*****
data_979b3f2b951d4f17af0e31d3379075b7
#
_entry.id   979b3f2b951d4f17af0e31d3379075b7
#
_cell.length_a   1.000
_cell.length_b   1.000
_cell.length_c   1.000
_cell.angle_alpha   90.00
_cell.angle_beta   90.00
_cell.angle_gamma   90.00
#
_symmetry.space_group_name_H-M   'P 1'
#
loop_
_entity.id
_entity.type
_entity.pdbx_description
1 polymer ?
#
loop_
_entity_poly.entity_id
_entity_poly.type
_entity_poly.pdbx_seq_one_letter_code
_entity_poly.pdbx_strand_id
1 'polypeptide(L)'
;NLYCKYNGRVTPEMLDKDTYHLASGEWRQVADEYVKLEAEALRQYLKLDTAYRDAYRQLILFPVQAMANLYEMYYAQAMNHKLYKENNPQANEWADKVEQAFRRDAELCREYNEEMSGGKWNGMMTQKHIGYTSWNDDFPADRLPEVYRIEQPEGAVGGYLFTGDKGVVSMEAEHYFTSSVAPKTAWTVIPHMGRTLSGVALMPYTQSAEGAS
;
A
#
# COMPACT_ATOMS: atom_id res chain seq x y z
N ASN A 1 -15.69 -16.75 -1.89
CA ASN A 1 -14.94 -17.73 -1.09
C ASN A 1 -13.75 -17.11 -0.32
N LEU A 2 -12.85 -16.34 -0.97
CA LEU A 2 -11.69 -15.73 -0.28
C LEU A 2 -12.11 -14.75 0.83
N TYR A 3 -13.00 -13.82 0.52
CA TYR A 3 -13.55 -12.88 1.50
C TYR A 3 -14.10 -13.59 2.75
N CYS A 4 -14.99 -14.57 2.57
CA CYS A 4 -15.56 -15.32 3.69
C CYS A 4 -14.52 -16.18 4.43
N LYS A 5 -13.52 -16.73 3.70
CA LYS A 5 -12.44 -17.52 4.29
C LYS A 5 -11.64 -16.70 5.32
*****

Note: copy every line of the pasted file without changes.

data_979b3f2b951d4f17af0e31d3379075b7
#
_entry.id   979b3f2b951d4f17af0e31d3379075b7
#
_cell.length_a   1.000
_cell.length_b   1.000
_cell.length_c   1.000
_cell.angle_alpha   90.00
_cell.angle_beta   90.00
_cell.angle_gamma   90.00
#
_symmetry.space_group_name_H-M   'P 1'
#
loop_
_entity.id
_entity.type
_entity.pdbx_description
1 polymer ?
#
loop_
_entity_poly.entity_id
_entity_poly.type
_entity_poly.pdbx_seq_one_letter_code
_entity_poly.pdbx_strand_id
1 'polypeptide(L)'
;NLYCKYNGRVTPEMLDKDTYHLASGEWRQVADEYVKLEAEALRQYLKLDTAYRDAYRQLILFPVQAMANLYEMYYAQAMNHKLYKENNPQANEWADKVEQAFRRDAELCREYNEEMSGGKWNGMMTQKHIGYTSWNDDFPADRLPEVYRIEQPEGAVGGYLFTGDKGVVSMEAEHYFTSSVAPKTAWTVIPHMGRTLSGVALMPYTQSAEGAS
;
A
#
# COMPACT_ATOMS: atom_id res chain seq x y z
N ASN A 1 -15.69 -16.75 -1.89
CA ASN A 1 -14.94 -17.73 -1.09
C ASN A 1 -13.75 -17.11 -0.32
N LEU A 2 -12.85 -16.34 -0.97
CA LEU A 2 -11.69 -15.73 -0.28
C LEU A 2 -12.11 -14.75 0.83
N TYR A 3 -13.00 -13.82 0.52
CA TYR A 3 -13.55 -12.88 1.50
C TYR A 3 -14.10 -13.59 2.75
N CYS A 4 -14.99 -14.57 2.57
CA CYS A 4 -15.56 -15.32 3.69
C CYS A 4 -14.52 -16.18 4.43
N LYS A 5 -13.52 -16.73 3.70
CA LYS A 5 -12.44 -17.52 4.29
C LYS A 5 -11.64 -16.70 5.32